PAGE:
Students were involved in health evaluations organised by the school nurse, where health-promoting advice was offered to all pupils. Opportunities for further learning and advice in specific topics was offered to those who were interested, for example, topics related to overweight, obese, and physically inactive pupils. Pupils with musculoskeletal problems could also approach the physiotherapy students for advice and treatment, guided by the physiotherapists. Students and school nurses also performed spinal assessments for scoliosis using Adam’s forward bending test. Physiotherapy students, with the support of their teachers, gave guidance and advice for exercises based on their previous learning.
During the pilot project, students also conducted ergonomic evaluation and advice in classrooms and planned together with the pupils, how school-environment could facilitate exercise and movement during the school day.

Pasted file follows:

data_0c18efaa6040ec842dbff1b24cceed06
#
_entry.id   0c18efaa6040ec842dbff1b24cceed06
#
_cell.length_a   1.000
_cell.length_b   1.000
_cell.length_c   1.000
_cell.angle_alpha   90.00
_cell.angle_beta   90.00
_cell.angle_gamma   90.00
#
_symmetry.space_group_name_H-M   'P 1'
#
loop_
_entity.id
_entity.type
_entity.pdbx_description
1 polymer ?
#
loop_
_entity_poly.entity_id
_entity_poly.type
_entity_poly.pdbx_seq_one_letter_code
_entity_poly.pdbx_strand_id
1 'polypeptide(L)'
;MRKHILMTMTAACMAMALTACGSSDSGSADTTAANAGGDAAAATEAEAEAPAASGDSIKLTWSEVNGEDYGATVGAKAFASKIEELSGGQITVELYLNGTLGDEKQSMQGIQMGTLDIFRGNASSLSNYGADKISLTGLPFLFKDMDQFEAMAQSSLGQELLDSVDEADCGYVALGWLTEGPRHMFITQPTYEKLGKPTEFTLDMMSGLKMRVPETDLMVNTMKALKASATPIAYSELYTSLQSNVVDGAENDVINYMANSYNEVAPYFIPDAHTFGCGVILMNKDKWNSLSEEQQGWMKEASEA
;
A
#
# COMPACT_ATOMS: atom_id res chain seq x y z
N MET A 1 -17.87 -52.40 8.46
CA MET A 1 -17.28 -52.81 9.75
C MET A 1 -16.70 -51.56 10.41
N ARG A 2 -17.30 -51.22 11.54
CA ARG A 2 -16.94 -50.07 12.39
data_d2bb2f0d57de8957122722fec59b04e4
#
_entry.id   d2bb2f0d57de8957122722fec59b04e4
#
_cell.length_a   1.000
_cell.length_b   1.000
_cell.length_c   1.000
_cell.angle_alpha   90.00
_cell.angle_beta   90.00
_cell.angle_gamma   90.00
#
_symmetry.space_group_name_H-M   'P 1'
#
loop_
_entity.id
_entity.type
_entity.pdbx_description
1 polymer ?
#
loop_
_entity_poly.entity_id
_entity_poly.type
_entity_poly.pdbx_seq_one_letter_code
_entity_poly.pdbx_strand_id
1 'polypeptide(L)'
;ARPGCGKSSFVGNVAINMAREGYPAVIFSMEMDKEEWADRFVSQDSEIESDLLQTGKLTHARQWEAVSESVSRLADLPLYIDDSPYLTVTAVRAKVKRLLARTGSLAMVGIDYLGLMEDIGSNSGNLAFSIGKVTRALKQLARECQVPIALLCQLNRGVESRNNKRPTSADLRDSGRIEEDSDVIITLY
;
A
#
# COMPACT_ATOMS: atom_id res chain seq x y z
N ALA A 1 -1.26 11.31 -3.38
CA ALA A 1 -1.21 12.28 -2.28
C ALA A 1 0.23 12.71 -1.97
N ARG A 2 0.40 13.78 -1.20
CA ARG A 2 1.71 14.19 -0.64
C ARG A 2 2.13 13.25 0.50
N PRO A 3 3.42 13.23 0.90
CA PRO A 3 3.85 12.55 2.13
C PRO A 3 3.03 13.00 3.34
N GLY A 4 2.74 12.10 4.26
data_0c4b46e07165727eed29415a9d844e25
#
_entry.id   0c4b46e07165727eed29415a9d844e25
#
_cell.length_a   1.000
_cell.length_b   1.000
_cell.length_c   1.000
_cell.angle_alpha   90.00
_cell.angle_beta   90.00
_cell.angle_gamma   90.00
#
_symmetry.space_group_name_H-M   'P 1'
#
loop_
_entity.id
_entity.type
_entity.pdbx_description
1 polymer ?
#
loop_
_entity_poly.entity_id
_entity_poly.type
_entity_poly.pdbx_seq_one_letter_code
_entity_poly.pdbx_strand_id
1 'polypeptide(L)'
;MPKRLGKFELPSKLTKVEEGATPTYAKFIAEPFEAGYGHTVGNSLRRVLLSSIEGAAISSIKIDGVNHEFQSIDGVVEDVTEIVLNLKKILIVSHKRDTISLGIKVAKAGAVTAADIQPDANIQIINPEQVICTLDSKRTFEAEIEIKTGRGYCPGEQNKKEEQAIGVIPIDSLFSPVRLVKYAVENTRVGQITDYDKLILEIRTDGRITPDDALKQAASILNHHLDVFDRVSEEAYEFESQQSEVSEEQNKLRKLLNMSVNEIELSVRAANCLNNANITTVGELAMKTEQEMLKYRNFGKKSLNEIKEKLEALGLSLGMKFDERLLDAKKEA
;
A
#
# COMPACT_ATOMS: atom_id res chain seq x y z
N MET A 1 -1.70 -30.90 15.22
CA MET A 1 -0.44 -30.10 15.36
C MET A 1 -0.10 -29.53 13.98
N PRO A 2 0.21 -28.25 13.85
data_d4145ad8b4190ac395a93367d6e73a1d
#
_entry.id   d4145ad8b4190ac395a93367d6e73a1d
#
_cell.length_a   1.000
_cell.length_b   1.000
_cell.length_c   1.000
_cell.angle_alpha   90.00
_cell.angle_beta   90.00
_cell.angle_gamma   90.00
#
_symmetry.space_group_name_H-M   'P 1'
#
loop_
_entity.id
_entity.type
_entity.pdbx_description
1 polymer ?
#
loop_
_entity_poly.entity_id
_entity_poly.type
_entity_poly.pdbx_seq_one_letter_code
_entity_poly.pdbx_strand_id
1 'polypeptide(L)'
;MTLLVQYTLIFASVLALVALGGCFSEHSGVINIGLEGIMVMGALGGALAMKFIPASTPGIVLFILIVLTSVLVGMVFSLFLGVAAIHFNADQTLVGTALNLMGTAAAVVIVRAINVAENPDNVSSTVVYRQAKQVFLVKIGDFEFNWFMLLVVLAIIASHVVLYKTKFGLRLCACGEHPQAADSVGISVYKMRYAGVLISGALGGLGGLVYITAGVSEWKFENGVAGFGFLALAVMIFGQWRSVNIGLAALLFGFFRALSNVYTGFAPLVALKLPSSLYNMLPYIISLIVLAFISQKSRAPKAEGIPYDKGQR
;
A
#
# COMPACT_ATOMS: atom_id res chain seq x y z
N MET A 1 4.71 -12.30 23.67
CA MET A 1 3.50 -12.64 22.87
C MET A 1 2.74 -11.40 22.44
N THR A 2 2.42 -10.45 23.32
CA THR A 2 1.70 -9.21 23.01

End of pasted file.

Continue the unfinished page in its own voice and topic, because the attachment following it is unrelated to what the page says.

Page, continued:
Physiotherapy teachers (SP, MI, HM) and two physiotherapy students working towards their final year project, collected feedback on the pilot project activities from pupils, school teachers, school nurses, and physiotherapy students. Feedback was collected during the pilot project in discussions, through reflections and at the end of the pilot via an online survey with open-ended questions. The questions focused on the process of the pilot project for the purpose of further development and therefore are not analysed and presented in this article. The need for continuation of the activity and the importance of physiotherapists’ involvement in the school health care provision came up strongly in the answers of all participant groups. School nurses appreciated the early intervention by physiotherapy in case of problems related to inactivity, motor development, musculoskeletal pain, and obesity. The physiotherapy students‘ final year project concluded that pupils’ experiences in the project were positive. They found it important that physiotherapy services were offered at the school during school hours, and they received help for their muskuloskeletal pain (Ahponen & Leskinen, 2021).